Major changes coming to Swan Lake National Wildlife Refuge

Swan Lake Wildlife Refuge

This past May and June the Grand River had near-record flooding.  These floodwaters created major damage to the levee tops and roads at the refuge.  Since that time Swan Lake staff have had to make pretty major repairs to the roads and levees, which forced the closure of the refuge until those repairs could be made.  Most of the work has been completed on the public use roads and they still are working on the management levees that are managed for waterfowl during fall migration. 

During the flood, the refuge Visitor Center was also flooded forcing staff to move everything out and abandon the building as the cost of repairs were going to be extensive.  The plan is to replace the Visitor Center and relocate it onto higher ground so it will not endanger of flooding in the future.  In the meantime, the refuge administrative headquarters is located in the refuge bunkhouse near the maintenance shop area.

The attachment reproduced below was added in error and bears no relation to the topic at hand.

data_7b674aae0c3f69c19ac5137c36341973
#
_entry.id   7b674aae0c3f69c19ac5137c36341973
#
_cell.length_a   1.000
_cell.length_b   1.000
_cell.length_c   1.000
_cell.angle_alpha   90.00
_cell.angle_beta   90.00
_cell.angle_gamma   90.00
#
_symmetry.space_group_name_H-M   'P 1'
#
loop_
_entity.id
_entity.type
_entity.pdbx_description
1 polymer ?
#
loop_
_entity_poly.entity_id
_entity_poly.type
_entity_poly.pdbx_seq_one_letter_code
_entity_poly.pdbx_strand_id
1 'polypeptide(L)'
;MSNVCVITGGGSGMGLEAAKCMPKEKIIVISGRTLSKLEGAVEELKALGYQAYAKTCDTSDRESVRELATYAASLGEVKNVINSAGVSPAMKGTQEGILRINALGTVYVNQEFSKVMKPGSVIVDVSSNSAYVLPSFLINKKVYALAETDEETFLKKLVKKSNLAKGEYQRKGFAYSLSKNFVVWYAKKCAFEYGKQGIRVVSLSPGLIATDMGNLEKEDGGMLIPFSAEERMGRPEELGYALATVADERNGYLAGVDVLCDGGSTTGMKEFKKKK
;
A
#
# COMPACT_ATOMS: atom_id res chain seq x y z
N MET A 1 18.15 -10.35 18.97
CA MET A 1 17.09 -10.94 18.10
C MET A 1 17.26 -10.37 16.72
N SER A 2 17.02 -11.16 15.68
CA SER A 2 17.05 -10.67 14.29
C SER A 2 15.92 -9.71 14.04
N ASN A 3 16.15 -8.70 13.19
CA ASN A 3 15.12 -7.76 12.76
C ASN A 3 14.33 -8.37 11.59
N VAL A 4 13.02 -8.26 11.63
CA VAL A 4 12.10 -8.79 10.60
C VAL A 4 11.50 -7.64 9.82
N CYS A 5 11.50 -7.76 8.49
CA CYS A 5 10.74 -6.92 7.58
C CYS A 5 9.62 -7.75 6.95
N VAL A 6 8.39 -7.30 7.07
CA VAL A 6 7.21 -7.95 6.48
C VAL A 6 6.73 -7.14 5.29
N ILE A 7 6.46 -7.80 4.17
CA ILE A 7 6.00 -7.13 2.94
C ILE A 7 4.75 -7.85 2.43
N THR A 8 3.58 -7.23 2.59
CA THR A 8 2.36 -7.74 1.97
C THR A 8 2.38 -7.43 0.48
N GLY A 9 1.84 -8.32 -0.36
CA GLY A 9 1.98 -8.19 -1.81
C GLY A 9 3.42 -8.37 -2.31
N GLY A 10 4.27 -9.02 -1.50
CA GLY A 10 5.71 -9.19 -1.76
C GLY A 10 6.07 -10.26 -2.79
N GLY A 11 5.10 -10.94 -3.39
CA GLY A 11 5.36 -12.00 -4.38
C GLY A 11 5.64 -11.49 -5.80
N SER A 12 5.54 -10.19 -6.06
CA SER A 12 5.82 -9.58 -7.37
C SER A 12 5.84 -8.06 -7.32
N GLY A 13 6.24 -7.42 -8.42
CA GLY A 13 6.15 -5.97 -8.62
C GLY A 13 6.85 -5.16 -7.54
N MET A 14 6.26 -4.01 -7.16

If you have questions please contact Refuge Manager Steve Whitson at (660) 856-3323.

Swan Lake National Wildlife Refuge is located one mile south of Sumner, Missouri and managed by the U.S. Fish and Wildlife Service as a unit of the National Wildlife Refuge System. The U.S. Fish and Wildlife Service is the principal federal agency responsible for conserving, protecting and enhancing fish, wildlife and plants and their habitats for the continuing benefit of the American people. The Service manages the 97-million-acre National Wildlife Refuge System, which encompasses 548 national wildlife refuges, thousands of small wetlands and other special management areas. It also operates 69 national fish hatcheries, 64 fishery resources offices, and 81 ecological services field stations.

The agency enforces federal wildlife laws, administers the Endangered Species Act, manages migratory bird populations, restores nationally significant fisheries, conserves and restores wildlife habitat such as wetlands, and helps foreign and Native American tribal governments with their conservation efforts. It also oversees the Federal Assistance program, which distributes hundreds of millions of dollars in excise taxes on fishing and hunting equipment to state fish and wildlife agencies.